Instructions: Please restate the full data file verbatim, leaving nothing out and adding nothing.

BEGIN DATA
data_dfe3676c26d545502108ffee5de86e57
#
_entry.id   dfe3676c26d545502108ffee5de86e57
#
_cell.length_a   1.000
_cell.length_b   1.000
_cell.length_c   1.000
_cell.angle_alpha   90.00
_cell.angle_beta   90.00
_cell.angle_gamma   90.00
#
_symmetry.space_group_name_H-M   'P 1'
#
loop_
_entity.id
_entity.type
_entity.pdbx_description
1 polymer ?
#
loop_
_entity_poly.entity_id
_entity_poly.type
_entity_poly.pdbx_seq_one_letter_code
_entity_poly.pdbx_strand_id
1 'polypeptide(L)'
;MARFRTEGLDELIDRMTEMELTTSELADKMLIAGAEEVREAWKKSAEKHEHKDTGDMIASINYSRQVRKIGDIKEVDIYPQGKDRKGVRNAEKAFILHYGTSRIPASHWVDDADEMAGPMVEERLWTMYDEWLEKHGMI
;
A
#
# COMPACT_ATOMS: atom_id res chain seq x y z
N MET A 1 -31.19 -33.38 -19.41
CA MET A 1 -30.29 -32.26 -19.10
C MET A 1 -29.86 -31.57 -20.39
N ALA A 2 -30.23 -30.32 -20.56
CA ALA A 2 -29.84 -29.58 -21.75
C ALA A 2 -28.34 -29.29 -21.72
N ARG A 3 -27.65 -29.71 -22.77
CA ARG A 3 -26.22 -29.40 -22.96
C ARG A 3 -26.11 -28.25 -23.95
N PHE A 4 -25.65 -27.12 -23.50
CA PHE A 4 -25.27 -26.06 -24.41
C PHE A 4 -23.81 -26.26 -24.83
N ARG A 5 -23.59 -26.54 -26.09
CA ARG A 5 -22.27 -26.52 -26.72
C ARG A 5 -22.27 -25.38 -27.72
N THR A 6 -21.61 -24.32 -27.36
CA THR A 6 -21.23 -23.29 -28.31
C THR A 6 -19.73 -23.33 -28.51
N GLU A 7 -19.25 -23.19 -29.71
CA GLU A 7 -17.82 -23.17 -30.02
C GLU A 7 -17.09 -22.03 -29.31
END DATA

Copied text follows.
data_dfe3676c26d545502108ffee5de86e57
#
_entry.id   dfe3676c26d545502108ffee5de86e57
#
_cell.length_a   1.000
_cell.length_b   1.000
_cell.length_c   1.000
_cell.angle_alpha   90.00
_cell.angle_beta   90.00
_cell.angle_gamma   90.00
#
_symmetry.space_group_name_H-M   'P 1'
#
loop_
_entity.id
_entity.type
_entity.pdbx_description
1 polymer ?
#
loop_
_entity_poly.entity_id
_entity_poly.type
_entity_poly.pdbx_seq_one_letter_code
_entity_poly.pdbx_strand_id
1 'polypeptide(L)'
;MARFRTEGLDELIDRMTEMELTTSELADKMLIAGAEEVREAWKKSAEKHEHKDTGDMIASINYSRQVRKIGDIKEVDIYPQGKDRKGVRNAEKAFILHYGTSRIPASHWVDDADEMAGPMVEERLWTMYDEWLEKHGMI
;
A
#
# COMPACT_ATOMS: atom_id res chain seq x y z
N MET A 1 -31.19 -33.38 -19.41
CA MET A 1 -30.29 -32.26 -19.10
C MET A 1 -29.86 -31.57 -20.39
N ALA A 2 -30.23 -30.32 -20.56
CA ALA A 2 -29.84 -29.58 -21.75
C ALA A 2 -28.34 -29.29 -21.72
N ARG A 3 -27.65 -29.71 -22.77
CA ARG A 3 -26.22 -29.40 -22.96
C ARG A 3 -26.11 -28.25 -23.95
N PHE A 4 -25.65 -27.12 -23.50
CA PHE A 4 -25.27 -26.06 -24.41
C PHE A 4 -23.81 -26.26 -24.83
N ARG A 5 -23.59 -26.54 -26.09
CA ARG A 5 -22.27 -26.52 -26.72
C ARG A 5 -22.27 -25.38 -27.72
N THR A 6 -21.61 -24.32 -27.36
CA THR A 6 -21.23 -23.29 -28.31
C THR A 6 -19.73 -23.33 -28.51
N GLU A 7 -19.25 -23.19 -29.71
CA GLU A 7 -17.82 -23.17 -30.02
C GLU A 7 -17.09 -22.03 -29.31